The AAAH conference is an opportunity for young people, researchers, health care professionals, academics, youth advocates and policymakers to come together and learn from each other.
Our team was once again honoured to participate in the Adelaide event, and to co-facilitate a pre-conference workshop. We explored how interviews, focus groups, participatory design, and co-research can be used to engage young people, together with Dr Cristyn Davies and Dr Stephanie Partridge from the University of Sydney, and Wellbeing Health & Youth (WH&Y) Commissioners Dominique Rose, Lara Nguyen, Sofina Le, and Grace McGowan . The WH&Y Commission is funded by the National Health and Medical Research Council and hosted by Young & Resilient.
Louisa Welland, Young & Resilient research officer, presented our team’s work with the Centre for Multicultural Youths' Explore co-research program. Louisa drew on learnings from the program and shared how we can advance the conceptualisation of co-research with young people, to ensure their meaningful involvement in the shared generation of knowledge.
“The co-research journey is rarely straightforward. It involves moments of confusion and sometimes conflict. But these moments can be harnessed to be useful. Co-research is ultimately about journeying and learning with – and from – young people, and asking them how they would like contribute and be supported, to ensure their participation is meaningful in ways that matter to them.”
The unique insights and experiences from WH&Y Commissioners were once again highly valued.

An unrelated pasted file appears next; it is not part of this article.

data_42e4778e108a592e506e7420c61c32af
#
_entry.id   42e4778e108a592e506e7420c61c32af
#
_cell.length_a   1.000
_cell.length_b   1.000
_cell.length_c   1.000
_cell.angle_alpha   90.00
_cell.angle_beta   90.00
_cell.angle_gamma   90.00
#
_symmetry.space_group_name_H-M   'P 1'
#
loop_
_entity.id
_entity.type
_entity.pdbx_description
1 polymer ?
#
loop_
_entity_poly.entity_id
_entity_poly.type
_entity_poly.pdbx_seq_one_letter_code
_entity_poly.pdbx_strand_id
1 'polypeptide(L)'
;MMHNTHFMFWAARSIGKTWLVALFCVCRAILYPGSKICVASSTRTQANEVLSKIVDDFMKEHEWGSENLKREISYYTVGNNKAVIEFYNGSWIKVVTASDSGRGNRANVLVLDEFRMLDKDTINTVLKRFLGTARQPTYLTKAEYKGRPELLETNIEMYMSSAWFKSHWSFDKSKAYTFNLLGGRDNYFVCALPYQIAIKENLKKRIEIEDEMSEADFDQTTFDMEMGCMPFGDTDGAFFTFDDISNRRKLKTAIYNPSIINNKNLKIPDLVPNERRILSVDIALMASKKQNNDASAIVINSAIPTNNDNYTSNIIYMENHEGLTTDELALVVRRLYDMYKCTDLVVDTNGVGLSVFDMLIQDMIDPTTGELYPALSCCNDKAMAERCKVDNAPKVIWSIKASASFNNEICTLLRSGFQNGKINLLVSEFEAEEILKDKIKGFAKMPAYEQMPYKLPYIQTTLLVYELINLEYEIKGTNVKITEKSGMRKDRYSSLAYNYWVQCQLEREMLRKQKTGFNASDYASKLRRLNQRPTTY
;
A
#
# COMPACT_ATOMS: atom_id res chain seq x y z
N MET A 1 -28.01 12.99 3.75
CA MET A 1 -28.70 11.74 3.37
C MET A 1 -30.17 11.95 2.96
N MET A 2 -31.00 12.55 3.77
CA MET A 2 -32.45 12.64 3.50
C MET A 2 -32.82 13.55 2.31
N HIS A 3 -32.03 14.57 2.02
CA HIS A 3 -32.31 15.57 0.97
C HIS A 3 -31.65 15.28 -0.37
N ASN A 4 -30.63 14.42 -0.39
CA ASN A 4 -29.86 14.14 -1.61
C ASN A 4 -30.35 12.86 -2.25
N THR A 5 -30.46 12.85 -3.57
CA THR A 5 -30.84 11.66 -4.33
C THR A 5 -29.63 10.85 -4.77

"The WH&Y Commission are a highly trained and skilled group of young people that can be effective allies in implementing best practice youth engagement as well as representing a diverse and complex range of live experience,” says Maia Giordano, AAAH executive officer.
Other conference highlights include Imogen Kane's keynote challenging assumptions about youth concerns, emphasising individuality post a nationwide listening tour.
The challenges to young men’s mental health, particularly in rural Aboriginal areas was discussed by a panel made up of Wathnak Vy, Member of SA suicide prevention council and counsellor/psychotherapist; Aston Hawkins-Nicholls, 2023 UNICEF Australian Young Ambassador and member of the LGBTQIA+ Ministerial Council South Australia; Brett Jennings, Ngaanyatjarra Co-Director; and Silvano Giordano, Co-Director Willurarra Creative in remote WA. Aston advocated for "brave spaces".
Jacob Thomas, from Monash Intercultural Lab , also spotlighted how queer research is often marginalised urging researchers to think about how we can bring in the knowledge and expertise of queer young people and researchers into the centre to promote queer-led research.
As always, the AAAH Conference was an excellent networking opportunity, sparking ideas that lead to action to improve young people’s health and wellbeing.
Read about the award that Grace McGowan, one of our youth collaborators, received at the conference here.
Read about what Peter Lin, a WH&Y Commissioner had to say about last year’s conference here.